Donate

Please help us to help more homeless people by setting up a monthly direct debit.
 
 

the Pavement relies on donations and volunteering from individuals and companies...

 
the Pavement supporters at justgiving.com
 
 
 

current issue

 
 

London edition (PDF 712KB)

 

Scottish edition (PDF 589KB)

 
 
 
 

Recent tweets

 
 

Tent protestors face jail

 
September 8th 2015
 

Seven people in Manchester could be facing prison for camping out in the city centre to highlight the City Council’s homelessness policy.

Last month, a court in Manchester ruled that homeless people are forbidden from sleeping in tents – and has issued a list of things they can legally sleep in, including cardboard boxes.

Now the city council has issued proceedings against those who have flouted the ban, with anyone found guilty facing up to two years in prison or a ú5,000 fine.

The ruling, dubbed ‘inhumane’, bans people from erecting or living in tents “or other movable temporary forms of accommodation” in the city centre without permission.

The injunction, granted to Manchester Council at the beginning of August, says that homeless people can use sleeping bags, blankets, cardboard boxes, benches, doorways and bus shelters as well as hostels and overnight charity accommodation, the Manchester Evening News reports.

It is part of an attempt by the town hall to stop a camp set up to protest about a lack of temporary housing in the city. The camp has been repeatedly moved from site to site in the city for several months.

The judgement is intended to apply to the protesters, and lists the kinds of shelter are exempt so that homeless people who are not involved in the protest do not get prosecuted.

But solicitor Ben Taylor, who was acting on behalf of protest camp members, said drawing up the list was ‘inhumane and barbaric’.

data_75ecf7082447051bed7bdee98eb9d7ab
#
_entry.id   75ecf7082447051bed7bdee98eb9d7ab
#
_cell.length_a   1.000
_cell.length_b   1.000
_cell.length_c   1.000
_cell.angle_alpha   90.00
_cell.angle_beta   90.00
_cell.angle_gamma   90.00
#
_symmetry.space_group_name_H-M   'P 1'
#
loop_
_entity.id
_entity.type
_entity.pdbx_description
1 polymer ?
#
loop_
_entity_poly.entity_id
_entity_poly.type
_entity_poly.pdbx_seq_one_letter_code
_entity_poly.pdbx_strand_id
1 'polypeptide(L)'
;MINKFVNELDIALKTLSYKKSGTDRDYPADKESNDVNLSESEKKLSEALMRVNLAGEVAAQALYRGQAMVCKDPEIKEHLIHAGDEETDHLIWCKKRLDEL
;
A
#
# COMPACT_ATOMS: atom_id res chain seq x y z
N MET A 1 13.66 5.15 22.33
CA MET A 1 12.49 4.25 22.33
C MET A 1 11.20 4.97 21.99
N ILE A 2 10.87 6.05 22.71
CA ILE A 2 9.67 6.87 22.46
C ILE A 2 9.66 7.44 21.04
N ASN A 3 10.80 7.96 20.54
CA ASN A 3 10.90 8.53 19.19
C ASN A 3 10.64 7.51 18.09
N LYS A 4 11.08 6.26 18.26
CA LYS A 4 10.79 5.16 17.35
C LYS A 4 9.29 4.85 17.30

The town hall has already evicted protestors from two public squares in an operation said to have cost over ú100,000.

Protester Wesley Dove claimed the council objected to its homeless policy being highlighted in such a central area as “they don’t want people to see”.

He said: “Why should they be hidden in doorways, why should they be hidden in car parks? They deserve looking after, they deserve a house. So I’m here to fight them, to try make a change.”

Nigel Murphy, Manchester council’s executive member for neighbourhoods, said: “We have always been very clear that our attempts to close the camps are not aimed at cracking down on lawful protests or in criminalising homeless people.”

A protest is now being planned in London on Saturday, 5 September at 6pm. Tents4Homeless plan to gather in Trafalgar Square with tents, before marching through the streets. Tents will be distributed to homeless people.

 
 
 

Sep/Oct 2015

 

Contents

Birthday wishes!

Soup run stories

Need to know: 10 years on

Looking at the horizon

Livin’ it up in the Barras

Girl; looking for home

Bin deaths concerns

Stop and search targeted

Tent protestors face jail

Welfare reforms investigated

Right to buy ‘needs re-think’

See Me? I’m a prisoner

Smoking is a middle age issue

More families forced from city

Anti-begging poster outrage

Sex workers ‘need protection’

Fast food snub

Opinion: the Pavement has an important message

 

Back Issues

 
 
 
 
 
 
© Copyright 2009-2014 The Pavement. Established 2005 Registered Charity No. 1110656 Scottish Charity Register No. SC043760 ISSN (online) 1757-0484